Memecoin presales hit ‘peak degeneracy’ with over $100M raised in 3 days

The NFT Unicorn 9eb0ff41-a920-4510-a126-d10a8123b5ef Memecoin presales hit ‘peak degeneracy’ with over $100M raised in 3 days Crypto News

The crypto community has started to warn of “peak degeneracy,” with memecoin founders raking in millions worth of Solana’s SOL (SOL) through token presales in the last 72 hours alone.

At the time of publication, crypto traders have sent around $100 million worth of SOL in an attempt to buy into new Solana memecoins in the last 72 hours, per aggregated data viewed by Cointelegraph and cited by crypto researcher 0xGumshoe.

These tokens have been raising money for unreleased coins by way of a controversial presale model, most notably including Book of Meme (BOME), Nap (NAP), Nostalgia (NOS) and many others.

“This is legit peak degeneracy. Aping $180k and $90k into memecoins,” wrote pseudonymous crypto investor Nick in a March 18 post to X — attached to a screenshot of outsized buys on an undisclosed memecoin.

Buyers are throwing serious capital at memecoins on Solana. Source: @NCashOfficial on X

The memecoin presale mania was kicked into gear when a memecoin called Book of Meme launched using the controversial crowdfunding model.

Launched on March 14 by pseudonymous artist Darkfarms1 at an initial value of around $4 million, BOME rallied more than 36,000% to reach a peak market capitalization of $1.45 billion in less than 56 hours.

One early investor, Sundayfunday.sol — a personal friend of BOME’s creator — turned an initial investment of 420.69 SOL — worth $72,000 at the time — into a staggering $32 million in less than three days, according to a March 17 post from blockchain analytics platform Lookonchain.

The NFT Unicorn c4d6ca5d-2505-4ae7-a505-0c95a9a8ed2b Memecoin presales hit ‘peak degeneracy’ with over $100M raised in 3 days Crypto News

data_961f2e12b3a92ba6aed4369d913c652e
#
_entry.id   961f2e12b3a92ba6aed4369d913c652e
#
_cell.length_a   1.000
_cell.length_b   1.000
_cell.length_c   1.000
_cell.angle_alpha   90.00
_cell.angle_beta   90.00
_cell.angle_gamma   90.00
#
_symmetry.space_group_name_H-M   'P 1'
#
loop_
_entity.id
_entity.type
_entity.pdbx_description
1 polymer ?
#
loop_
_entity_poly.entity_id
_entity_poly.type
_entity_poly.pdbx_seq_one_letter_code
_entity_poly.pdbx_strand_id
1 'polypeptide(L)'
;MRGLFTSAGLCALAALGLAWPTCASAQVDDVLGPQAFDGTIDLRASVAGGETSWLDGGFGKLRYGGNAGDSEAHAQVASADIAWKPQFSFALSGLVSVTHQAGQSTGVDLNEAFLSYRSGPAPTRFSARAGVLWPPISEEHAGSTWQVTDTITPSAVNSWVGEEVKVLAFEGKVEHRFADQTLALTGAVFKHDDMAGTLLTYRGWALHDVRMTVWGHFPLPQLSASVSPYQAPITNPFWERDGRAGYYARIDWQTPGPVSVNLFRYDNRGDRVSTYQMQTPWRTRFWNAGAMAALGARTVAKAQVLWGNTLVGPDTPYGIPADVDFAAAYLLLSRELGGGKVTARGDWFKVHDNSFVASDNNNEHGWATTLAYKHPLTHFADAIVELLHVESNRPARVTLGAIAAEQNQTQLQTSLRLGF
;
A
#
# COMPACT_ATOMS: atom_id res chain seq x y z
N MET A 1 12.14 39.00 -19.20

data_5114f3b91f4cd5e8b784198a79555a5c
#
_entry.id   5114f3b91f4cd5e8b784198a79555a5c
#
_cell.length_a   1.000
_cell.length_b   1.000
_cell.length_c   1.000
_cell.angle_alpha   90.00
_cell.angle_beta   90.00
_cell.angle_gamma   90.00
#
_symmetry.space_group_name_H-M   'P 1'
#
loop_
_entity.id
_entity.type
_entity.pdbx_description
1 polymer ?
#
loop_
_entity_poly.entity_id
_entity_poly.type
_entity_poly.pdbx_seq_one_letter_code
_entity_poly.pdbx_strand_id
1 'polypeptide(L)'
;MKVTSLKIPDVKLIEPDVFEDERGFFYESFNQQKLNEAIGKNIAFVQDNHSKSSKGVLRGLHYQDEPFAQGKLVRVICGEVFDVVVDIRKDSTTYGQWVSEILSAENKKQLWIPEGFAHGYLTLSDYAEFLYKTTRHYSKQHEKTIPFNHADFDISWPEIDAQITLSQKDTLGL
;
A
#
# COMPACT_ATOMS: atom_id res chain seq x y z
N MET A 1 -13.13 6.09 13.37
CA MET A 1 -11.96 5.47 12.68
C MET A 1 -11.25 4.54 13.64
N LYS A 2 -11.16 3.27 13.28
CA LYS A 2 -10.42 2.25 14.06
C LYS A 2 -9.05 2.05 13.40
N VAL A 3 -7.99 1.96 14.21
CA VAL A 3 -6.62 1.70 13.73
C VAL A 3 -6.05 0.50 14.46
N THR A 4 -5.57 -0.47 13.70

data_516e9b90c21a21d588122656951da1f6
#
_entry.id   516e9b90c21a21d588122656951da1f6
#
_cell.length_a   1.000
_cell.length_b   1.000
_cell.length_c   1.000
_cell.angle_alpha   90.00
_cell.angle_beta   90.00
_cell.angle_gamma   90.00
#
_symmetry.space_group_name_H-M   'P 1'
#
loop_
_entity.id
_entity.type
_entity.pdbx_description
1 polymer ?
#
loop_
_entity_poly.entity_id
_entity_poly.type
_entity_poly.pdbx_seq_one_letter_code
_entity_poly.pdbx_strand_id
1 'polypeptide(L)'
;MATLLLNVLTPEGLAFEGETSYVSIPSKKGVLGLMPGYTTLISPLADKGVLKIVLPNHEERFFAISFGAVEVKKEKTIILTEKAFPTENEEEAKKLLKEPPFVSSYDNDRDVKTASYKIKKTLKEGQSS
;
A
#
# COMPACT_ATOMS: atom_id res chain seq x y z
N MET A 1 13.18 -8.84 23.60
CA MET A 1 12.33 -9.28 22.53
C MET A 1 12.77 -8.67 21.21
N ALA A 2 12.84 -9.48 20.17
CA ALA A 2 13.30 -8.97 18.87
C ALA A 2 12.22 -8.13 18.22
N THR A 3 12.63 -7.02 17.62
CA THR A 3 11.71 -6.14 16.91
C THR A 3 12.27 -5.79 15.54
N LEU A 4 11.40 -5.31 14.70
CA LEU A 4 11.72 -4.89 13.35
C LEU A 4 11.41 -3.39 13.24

One investor turned $72,000 into $32 million on BOME. Source: @lookonchain on X

A “pre-sale” involves crypto investors sending a cryptocurrency to a wallet address and then receiving a weighted distribution of tokens in return when the token goes live.

There is no guarantee that an investor will receive tokens in exchange for the cryptocurrency sent to a presale wallet address, making presales an extremely popular model for frauds and scammers to steal money from unwitting investors.

Ethereum educator Anthony Sassano lashed out at the presale model, saying anyone who sent their money to a random wallet address in the expectation of receiving a token was “dumb as hell.”

“2 years later and everyone is right back to bidding ponzis. People can do what they want with their money but sending money to a ‘memecoin presale’ that has a 99.9% chance of rugging is actually just dumb as hell.”

The NFT Unicorn d38ff9de-8ea4-4f25-a919-7c6ba7c770d0 Memecoin presales hit ‘peak degeneracy’ with over $100M raised in 3 days Crypto News
Sassano called out investors sending money to presales. Source: @sassal0x on X

Meanwhile, the memecoin mania has gone well beyond the niche realm of crypto X.

Entrepreneur David Sacks, well-known for his role as the All In podcast co-host, saw the drama around his memecoin escalate, allowing one lucky user to reportedly profit roughly $39,000 from the situation.

The NFT Unicorn 3cdadf10-05a4-468e-9aa7-2808d69f2680 Memecoin presales hit ‘peak degeneracy’ with over $100M raised in 3 days Crypto News
David Sacks did his part to help fuel the memecoin insanity. Source: @DavidSacks on X

Pseudonymous X user DeFiRabbitHole said when Sacks first began posting about his memecoin on X, they expected another All In memecoin to also appreciate.

So, when Elon Musk tweeted, “Ok fine, I will buy ur coin,” to fellow All In podcast host Jason Calacanis, the affiliated JASON coin skyrocketed, turning their initial investment from 1 SOL into 200 SOL.

Magazine: Inside Pink Drainer — Security analyst defends his crypto scam franchise